Several pieces of bad news this week.
- Rent is really expensive in New York. July’s average rent – over $3000 – represents a nearly 9% jump from average rent in July 2012. While rents go up inevitably over time, we believe the Bloomberg administration is implicated in making the city a less affordable place to live, partially through pro-development housing policies that accelerate gentrification and leave low income people (like those living in NYCHA or in homeless shelters) out to dry. This wouldn’t be so bad if wages were rising at a comparable pace as rents, but…
- …this week, the NYS Supreme Court struck down last year’s prevailing wage bill. This is a major disappointment in a climate where stagnant wages have pushed more and more New Yorkers into poverty.
- Last week, we posted about Richmond, California and that city’s plan to use eminent domain to seize and refinance underwater mortgages. This week, investors and bankers including Deutche Bank, Black Rock Capital, Wells Fargo, Fannie Mae, and Freddie Mac sued the city. (A move Richmond officials were expecting.) Richmond’s plan is probably the boldest, most progressive framework to address the persistent foreclosure crisis coming out of any government entity right now. (Washington continues to present thoroughly disappointing ideas.) I guess if that crowd of people is suing you, you’re probably doing something right.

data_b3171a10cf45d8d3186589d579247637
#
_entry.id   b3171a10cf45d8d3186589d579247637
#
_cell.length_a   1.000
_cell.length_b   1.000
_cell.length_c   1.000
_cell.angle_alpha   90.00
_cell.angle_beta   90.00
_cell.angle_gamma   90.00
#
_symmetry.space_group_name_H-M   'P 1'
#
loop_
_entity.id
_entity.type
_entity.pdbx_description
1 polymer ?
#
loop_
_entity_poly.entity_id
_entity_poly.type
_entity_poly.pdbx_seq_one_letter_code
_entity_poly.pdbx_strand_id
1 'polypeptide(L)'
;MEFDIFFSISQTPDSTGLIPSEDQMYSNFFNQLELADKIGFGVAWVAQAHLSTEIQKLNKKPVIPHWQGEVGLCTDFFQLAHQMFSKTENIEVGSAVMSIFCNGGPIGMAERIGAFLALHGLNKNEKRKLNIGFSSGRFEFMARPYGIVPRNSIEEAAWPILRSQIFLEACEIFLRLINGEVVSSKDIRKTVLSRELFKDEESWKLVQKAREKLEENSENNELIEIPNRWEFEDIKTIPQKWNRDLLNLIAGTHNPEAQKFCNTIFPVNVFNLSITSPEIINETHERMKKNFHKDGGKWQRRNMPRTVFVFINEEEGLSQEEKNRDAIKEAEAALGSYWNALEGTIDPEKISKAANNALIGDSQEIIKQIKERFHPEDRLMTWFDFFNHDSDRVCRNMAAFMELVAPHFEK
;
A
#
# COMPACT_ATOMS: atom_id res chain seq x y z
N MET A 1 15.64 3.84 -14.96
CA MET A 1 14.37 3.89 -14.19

A piece of good news this week:
A long and interesting read:
- Urban theorists/urbanists/people who study cities are pretty harsh on the topic of gentrification: it destabilizes communities, it is displacement, and it often – for lack of a better phrase – “white washes” neighborhoods. Paul Schlichtman and Jason Patch have published an article contending that few groups are more hypocritical than urbanists discussing gentrification. They call on their colleagues to take a more nuanced and self-aware view of the issue. As organizers who organize against gentrification, we just call on everyone (gentrifiers or not) to participate in their communities, stand against hyper development and displacement, and support low income tenants and affordable housing. Don’t let banks and billionaires and landlords win.
Okay, have a great weekend! Watch out as political posturing and campaigning starts to get real crazy. Remember to register to vote by Friday, August 16th if you want to vote in the primary. It’s important!
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